were assembled in one of their places
of secret meeting in the Russian cap-
ital. The police tried to prevent it by
putting the prisoners in alternate cells
only. But the cells were so small and
the stone waAs were such excellent
conductors of sound that even this de-
vice did not prevent the communica-
The most inconsequential article was
sufficient to carry on the code. A bit of
broken cement, fragments of bone, a
bufton or coin was all the prisoner
needed. This code was also used when
the materials were available to com-
municate by systems of plnhdljs in
paper or other materials, or by marks
on the surface of a wall.^door or a
article that the prisoner thought would
come to the attention of his friend out
it was also a device to unravel any
article of clothing or prisoner's equip-
ment and by series of knots tied ln the
threads to spell out messages according
to tills code.
Another system was to secrete a lit-
tle fat from the prisoner's food and
when one passed n window, if exercise
was allowed In the prison courtyard, to
make a sign on the glass. When the
warm grease from the prisoner's fin-
gers froze on the glass the signal be-
came visible. Hits of broken glass. If
they could be obtained, were also used
to carry these messages, which were
invisible until the glass was frozen.
Systems of signals used by the friends
of the prisoners to acquaint them with
current affairs were no less Ingenious.
The whole of the prisoners in the cells
political fortress ln Petrograd
were kept constantly informed of what
w as going on ln the capital by the sim-
ple device of a man reading a book by
the light of a candle, lirom a certain
window oMhe prison at night it was
possible to see this man read his book
hi a room of a house opposite the pris-
on. By the way In which ^he book and
candle were handled as<he man turned
the pages and read complete lnforma
tion was signaled Into the prison, and
by the tapping system it was conveyed
to everybody confined In the whole for-
tress-Melville Davisson Post in Sat-
urday Evening Post.
Attend the great Chautauqua at Shawnee
Hear William Jennings Bryan opening
day, Tuesday June 20th.
Attend Our Great Blouse Sale
Monday and Tuesday
Greater Value Waists $1.00
Another lot slightly soiled from handling,
in voiles with embroidered fronts, others of
plain and embroideied colored fronts.
Monday and Tuesday
$1.00 Skirts ... 79c
1.50 Skirts . . , $1.35
. 2.50 Skirts . . . 1.95
Genuine Palm Beach
Skirta . . . . 3.50
The better kind made up in
the new Silver Bloom
Material .... 4.90
New Silk Skirts
Some splendid new styles
just in at prices you can
afford ... $5.00 and up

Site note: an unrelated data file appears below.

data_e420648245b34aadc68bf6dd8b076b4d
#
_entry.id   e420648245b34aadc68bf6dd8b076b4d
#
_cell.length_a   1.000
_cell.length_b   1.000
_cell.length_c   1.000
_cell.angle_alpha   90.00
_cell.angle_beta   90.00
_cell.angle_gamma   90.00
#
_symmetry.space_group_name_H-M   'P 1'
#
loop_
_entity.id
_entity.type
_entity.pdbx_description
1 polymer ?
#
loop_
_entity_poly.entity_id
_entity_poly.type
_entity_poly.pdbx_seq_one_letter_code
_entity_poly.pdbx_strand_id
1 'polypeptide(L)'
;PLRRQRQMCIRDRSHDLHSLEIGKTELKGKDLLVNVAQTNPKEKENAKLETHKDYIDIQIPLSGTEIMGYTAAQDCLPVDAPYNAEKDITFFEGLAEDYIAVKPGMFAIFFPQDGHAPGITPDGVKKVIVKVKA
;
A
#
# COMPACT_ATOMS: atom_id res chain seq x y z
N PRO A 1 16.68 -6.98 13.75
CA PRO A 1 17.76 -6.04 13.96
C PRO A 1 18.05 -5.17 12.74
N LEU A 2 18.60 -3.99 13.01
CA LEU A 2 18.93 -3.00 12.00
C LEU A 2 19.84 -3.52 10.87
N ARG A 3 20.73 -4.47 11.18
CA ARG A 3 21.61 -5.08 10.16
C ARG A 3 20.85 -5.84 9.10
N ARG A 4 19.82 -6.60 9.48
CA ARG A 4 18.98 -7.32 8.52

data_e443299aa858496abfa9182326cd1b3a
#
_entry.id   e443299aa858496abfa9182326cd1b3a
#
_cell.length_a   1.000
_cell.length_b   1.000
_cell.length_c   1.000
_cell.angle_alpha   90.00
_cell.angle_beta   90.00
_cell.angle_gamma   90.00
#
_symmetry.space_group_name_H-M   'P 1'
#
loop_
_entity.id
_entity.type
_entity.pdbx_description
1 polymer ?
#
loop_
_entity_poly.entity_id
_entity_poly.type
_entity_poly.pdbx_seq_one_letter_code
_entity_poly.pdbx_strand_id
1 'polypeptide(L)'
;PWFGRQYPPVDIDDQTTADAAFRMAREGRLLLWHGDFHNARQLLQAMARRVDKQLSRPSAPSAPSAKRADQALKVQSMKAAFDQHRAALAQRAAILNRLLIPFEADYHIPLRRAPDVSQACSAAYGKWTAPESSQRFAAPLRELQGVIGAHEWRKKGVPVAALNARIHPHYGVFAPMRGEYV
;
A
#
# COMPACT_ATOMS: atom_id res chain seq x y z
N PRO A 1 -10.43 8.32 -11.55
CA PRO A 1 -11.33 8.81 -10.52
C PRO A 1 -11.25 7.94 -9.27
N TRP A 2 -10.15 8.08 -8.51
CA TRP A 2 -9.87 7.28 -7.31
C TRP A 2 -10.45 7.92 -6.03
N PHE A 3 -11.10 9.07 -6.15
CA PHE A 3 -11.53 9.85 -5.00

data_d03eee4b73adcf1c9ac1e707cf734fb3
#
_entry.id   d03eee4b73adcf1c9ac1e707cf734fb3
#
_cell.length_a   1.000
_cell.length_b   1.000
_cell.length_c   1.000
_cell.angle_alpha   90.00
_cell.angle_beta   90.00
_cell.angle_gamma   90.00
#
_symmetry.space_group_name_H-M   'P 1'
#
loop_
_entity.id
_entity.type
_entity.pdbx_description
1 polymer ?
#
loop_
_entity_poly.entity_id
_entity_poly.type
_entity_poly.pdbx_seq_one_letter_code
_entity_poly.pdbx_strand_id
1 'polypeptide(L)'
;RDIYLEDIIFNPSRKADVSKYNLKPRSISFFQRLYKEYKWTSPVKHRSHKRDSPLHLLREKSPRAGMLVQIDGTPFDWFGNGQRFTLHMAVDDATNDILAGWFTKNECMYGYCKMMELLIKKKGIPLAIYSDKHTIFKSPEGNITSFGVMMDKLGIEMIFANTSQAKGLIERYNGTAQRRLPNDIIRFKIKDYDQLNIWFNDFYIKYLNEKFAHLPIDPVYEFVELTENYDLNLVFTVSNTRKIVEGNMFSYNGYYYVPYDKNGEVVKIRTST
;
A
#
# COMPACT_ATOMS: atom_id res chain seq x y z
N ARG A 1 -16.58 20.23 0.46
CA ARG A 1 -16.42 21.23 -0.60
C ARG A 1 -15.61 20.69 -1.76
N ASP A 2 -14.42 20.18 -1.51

Blouses at $1.69
five styles to select from plain and fancy
stripe, tub silk, all shades
Blouses at $1.95
of voile embroidered in an attractive scroll
design and firnished in pearl buttons, or-
gandy collar, lace trimmed.
Blouses at $2.95 and $3.50
They are "mighty good looking' of voile
with insertion at front of embroidered or-
gandy and fillet lace.
Blouses at $3.95 and $4.90
of imported organ *v and Georgette Crepe,
six elegant styles to select from, colors,
white, flesh and maize. .
Democratic Politicians at the St. Louis Convention.
sked the bar
Taking No Chi
"Face massage, sir?" i
"Not on your life," exclaimed the
man In the chair. "If I come home
with that worried look all Ironed out of
my face right away, my wife will ask
me for money for some new gowns."—
St Louis Post-Dispatch.
A healthy person Is the best asset for
any community, a slclc person the op
/'QMS!? .S, CVMM/fiLGS.
Wonder who 4 stole the nomination
from the colonel this time?
The suffragettes have moved on St.
Louis and are waiting with their ears
to the door of "Maud's" stall.
Perhaps St. Louis' convention neu
trality is to be between Anheuser
Bush and Lemp.
With Hughes and Fairbanks both
unshaved, the republican ticket cer-
tainly has the whiskers on it.
Revised version No. 2 seems to be:
"Fear God and desert your own
Preparedness, peace and prosperity i
—that's platform enough for any sane
flJdVItalyh6 A'P8 "eS 8 Very diSBatl8-
The Progressive nomination was not
good enough for Teddy, after all.
.uWh.?. ls "PUB*y"'°oting" now, with
that 1-can't-accept-yet" response?
The favorite son" crop made a
poor showing at the harvesting.
Subscribe for ihe Daily News-Her-
ald and read all of the latest news.
I, ■ 51
LLLIOTT W MAJOR*
"*"■«" m MfJ ^
Wonder how Perkins'
feels, spending all that
pocketbooVj Baseball fans are already picking! Indigestion. One nnokicrp
money for a out their winners for the world At . P'1LK<"ge
series. *orld proves it 25c at all druggists.
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The Shawnee Daily News-Herald (Shawnee, Okla.), Vol. 21, No. 315, Ed. 1 Sunday, June 18, 1916, newspaper, June 18, 1916; Shawnee, Oklahoma. (gateway.okhistory.org/ark:/67531/metadc92528/m1/4/: accessed May 24, 2018), The Gateway to Oklahoma History, gateway.okhistory.org; crediting Oklahoma Historical Society.